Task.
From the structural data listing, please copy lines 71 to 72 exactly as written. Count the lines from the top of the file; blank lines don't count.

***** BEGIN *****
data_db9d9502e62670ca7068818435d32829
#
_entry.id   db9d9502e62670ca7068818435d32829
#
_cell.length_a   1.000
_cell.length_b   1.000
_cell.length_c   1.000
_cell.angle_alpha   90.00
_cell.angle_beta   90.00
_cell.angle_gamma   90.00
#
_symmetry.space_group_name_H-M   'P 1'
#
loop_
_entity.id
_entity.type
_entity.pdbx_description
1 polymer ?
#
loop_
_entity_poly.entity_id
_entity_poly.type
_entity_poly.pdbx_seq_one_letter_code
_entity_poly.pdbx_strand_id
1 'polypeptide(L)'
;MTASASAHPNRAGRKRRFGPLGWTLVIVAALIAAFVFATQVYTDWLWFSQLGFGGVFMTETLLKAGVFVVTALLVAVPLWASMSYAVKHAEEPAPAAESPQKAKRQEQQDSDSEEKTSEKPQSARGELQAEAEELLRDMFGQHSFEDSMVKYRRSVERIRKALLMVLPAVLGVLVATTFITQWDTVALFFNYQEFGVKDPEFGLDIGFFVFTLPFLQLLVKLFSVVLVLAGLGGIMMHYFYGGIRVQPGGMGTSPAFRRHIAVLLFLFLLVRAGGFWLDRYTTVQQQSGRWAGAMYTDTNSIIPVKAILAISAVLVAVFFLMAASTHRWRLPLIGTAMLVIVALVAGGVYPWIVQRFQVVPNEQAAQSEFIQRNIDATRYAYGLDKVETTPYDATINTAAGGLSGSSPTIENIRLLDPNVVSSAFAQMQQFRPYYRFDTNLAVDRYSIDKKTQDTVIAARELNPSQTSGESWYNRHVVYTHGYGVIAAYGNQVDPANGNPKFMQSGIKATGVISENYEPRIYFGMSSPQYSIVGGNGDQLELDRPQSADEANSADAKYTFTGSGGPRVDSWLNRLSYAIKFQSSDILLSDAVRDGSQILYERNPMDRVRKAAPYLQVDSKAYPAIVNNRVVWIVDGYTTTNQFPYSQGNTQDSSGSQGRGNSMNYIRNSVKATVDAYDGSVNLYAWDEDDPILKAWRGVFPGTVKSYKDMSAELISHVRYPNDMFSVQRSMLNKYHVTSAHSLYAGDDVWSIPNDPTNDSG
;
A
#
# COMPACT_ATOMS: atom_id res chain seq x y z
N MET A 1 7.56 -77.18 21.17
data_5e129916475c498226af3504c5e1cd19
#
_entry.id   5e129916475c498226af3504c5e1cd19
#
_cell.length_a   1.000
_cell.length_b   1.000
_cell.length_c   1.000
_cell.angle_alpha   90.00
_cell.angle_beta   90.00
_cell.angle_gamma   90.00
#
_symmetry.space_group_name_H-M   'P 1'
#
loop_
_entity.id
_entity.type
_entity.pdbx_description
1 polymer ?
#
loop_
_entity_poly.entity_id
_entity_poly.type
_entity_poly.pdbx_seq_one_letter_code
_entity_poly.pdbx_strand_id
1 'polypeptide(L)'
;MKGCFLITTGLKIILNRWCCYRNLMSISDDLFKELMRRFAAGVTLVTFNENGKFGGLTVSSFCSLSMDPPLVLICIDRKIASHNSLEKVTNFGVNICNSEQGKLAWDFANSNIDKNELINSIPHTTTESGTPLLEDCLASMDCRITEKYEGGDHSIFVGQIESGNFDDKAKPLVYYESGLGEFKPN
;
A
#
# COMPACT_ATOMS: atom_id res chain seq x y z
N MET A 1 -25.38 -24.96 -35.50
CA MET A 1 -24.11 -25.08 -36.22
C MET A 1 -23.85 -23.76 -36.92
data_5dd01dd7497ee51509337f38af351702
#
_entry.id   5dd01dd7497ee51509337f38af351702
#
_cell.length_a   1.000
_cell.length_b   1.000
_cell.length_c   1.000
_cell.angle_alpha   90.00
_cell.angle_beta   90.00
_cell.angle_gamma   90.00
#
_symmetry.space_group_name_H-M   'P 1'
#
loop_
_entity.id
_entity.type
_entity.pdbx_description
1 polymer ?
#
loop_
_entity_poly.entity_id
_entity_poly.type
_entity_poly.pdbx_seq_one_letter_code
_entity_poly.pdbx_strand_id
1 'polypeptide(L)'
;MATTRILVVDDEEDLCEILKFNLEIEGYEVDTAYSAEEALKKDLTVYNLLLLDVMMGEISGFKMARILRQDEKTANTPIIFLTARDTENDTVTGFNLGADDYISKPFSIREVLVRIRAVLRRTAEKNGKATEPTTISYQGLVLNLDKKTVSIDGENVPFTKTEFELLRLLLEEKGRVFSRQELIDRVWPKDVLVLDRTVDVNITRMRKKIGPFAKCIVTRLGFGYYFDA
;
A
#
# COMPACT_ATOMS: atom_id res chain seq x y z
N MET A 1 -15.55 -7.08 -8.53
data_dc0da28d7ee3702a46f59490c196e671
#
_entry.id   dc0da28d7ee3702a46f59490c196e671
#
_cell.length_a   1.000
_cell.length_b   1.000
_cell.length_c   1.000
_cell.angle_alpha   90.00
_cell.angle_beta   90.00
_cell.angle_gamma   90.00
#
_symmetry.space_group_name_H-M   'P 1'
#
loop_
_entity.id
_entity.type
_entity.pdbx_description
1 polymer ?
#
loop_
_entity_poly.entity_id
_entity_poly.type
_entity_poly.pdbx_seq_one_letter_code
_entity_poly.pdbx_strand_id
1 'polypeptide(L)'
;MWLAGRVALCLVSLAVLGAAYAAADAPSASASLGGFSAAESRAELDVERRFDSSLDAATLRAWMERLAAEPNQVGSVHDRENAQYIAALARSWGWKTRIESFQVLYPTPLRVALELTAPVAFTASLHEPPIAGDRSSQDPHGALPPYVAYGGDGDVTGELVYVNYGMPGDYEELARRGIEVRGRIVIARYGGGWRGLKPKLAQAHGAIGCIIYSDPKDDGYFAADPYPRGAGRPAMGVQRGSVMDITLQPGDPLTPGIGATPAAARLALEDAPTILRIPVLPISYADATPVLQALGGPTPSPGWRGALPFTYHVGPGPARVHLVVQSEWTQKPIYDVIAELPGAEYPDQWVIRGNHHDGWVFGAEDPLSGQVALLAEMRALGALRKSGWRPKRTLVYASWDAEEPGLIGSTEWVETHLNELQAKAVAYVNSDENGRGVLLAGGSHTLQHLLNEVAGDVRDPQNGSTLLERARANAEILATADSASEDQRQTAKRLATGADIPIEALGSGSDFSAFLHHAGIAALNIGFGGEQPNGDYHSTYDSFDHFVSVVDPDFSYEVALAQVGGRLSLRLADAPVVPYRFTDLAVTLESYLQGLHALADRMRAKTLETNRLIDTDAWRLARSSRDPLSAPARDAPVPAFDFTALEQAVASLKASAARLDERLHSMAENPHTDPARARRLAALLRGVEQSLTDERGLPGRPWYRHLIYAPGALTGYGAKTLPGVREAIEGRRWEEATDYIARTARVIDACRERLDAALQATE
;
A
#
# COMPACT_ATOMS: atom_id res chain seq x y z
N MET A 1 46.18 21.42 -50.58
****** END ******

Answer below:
_cell.length_c   1.000
_cell.angle_alpha   90.00